“Rosen’s book is humorous, direct, at times crass, but most definitely entertaining. Those studying copyright law or considering entering into the intellectual property legal world should pull up a chair and read Rosen’s book.”
“The Cole Porter case is the show-stopper of Rosen’s book; it led to a Second Circuit ruling still used by the courts to determine whether there’s been a copyright infringement. Was a pious song of Arnstein’s degraded into, as Arnstein put it, ‘a song to a cow,’ namely, Porters ‘Don’t Fence Me In’?”
“A sympathetic and engaging presentation about the life of a man whom you would not want as a client, as an opponent or as a relative . . . . Rosen provides an excellent introduction to Arnstein v. Porter, to the precedents and to the dispute’s significance for contemporary litigation.”
— Journal of Intellectual Property Law & Practice (Feb. 2014)
“A playful romp through pop music history that reveals the sad and twisted tale of the most prolific and least successful copyright plaintiff in history . . . In the hands of a capable storyteller, this fertile history comes to life, revealing the individual personalities behind the events and court decisions and illuminating the broader cultural and technological forces that drove the music business in the first half of the 20th century.”
“The book is a remarkable psychological study of a perennial litigant. Rosen brings Arnstein to life and humanizes him so that the reader feels for him and understands his Quixotic quest for recognition.”
“I have yet to read a better account of the music business in early 20th century.”
“Rosen’s detailed history also illuminates the music industry and how its components utilized litigation, lobbying, legislation, and public relations seeking to define ‘the public interest’ while enriching their own sector.”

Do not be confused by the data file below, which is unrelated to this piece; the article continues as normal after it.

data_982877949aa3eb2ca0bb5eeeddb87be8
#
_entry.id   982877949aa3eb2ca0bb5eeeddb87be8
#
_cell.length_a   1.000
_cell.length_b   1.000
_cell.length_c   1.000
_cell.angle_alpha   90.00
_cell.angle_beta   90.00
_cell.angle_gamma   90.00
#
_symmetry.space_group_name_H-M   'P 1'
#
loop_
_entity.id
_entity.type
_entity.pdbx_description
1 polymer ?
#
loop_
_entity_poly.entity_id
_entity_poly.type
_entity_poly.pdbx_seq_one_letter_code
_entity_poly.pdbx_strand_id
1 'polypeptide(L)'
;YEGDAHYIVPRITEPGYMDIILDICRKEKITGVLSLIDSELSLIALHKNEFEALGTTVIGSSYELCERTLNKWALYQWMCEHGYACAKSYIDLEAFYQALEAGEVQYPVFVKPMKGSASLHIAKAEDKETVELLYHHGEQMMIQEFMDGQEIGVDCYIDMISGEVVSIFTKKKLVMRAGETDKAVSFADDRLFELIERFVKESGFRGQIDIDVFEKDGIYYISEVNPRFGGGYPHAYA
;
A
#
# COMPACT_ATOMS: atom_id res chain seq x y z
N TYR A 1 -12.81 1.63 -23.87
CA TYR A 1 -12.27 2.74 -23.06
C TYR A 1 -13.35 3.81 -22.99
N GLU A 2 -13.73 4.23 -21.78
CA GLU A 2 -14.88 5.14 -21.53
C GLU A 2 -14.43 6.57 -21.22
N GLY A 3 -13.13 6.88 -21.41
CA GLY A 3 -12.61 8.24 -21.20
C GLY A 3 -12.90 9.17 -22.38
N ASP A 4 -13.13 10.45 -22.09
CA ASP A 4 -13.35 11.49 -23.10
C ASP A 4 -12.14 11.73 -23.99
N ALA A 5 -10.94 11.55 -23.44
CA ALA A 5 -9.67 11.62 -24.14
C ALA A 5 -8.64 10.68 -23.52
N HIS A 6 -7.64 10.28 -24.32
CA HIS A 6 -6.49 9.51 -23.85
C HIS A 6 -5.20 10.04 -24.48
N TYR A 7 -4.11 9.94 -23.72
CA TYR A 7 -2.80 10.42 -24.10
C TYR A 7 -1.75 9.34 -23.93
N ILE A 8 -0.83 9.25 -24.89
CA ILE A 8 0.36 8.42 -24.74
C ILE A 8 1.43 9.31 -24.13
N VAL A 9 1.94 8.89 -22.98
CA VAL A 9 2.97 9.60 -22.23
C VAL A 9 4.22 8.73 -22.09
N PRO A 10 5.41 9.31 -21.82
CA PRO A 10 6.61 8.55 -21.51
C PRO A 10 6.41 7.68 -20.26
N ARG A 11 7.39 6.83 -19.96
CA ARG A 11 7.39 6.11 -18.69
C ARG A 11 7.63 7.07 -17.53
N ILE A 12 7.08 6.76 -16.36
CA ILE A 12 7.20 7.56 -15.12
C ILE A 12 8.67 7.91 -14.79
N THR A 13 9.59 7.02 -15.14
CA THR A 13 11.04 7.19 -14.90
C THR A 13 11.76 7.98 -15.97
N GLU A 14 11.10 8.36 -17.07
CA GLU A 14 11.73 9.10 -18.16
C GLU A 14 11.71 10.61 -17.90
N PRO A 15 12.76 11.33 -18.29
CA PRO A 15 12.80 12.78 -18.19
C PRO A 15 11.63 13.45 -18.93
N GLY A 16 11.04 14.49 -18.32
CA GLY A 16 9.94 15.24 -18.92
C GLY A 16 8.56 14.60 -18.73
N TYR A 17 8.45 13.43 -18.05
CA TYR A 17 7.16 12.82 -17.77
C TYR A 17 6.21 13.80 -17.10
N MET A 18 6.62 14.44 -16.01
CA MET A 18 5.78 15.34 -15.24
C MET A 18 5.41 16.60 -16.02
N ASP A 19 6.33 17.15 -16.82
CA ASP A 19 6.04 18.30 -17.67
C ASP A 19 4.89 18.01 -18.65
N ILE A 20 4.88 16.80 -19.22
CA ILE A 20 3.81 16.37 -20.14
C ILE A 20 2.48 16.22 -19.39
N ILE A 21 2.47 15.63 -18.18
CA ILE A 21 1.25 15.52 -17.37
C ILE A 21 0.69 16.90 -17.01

“This is an amazing intertwined tale of Tin Pan Alley, a series of courtroom showdowns, and the changing nature of commercial creativity through the 20th century. Rosen has done us all a great favor by unearthing the story and writing about it so well.”
“Unfair to Genius is a lively, learned, and illuminating look at American popular music, from the Tin Pan Alley era to the advent of rock ‘n’ roll, through the lens of one of its quirkiest denizens.”
“Exhaustively researched, this multi-layered tale of the economic, cultural and legal forces that forever changed the institutions of American popular music is both immensely readable and thoroughly engaging. It is a gem of a book.”
“Ira Arnstein was a one-man copyright plague on mid-twentieth-century America’s music industry. . . Cutting through the myths, Rosen reveals that his quixotic crusade actually shaped how copyright would mold and constrain the music business to this day. Everyone interested in how the law and entertainment intersect should read this story of the original copyright troll.”
–Adrian Johns, author of Piracy: The Intellectual Property Wars from Gutenberg to Gates
“In his entertaining book, Rosen uses Arnstein’s tortured saga to explore the evolution of copyright law along with the history of popular music production and promotion from Tin Pan Alley to the beginning of rock’n’roll.”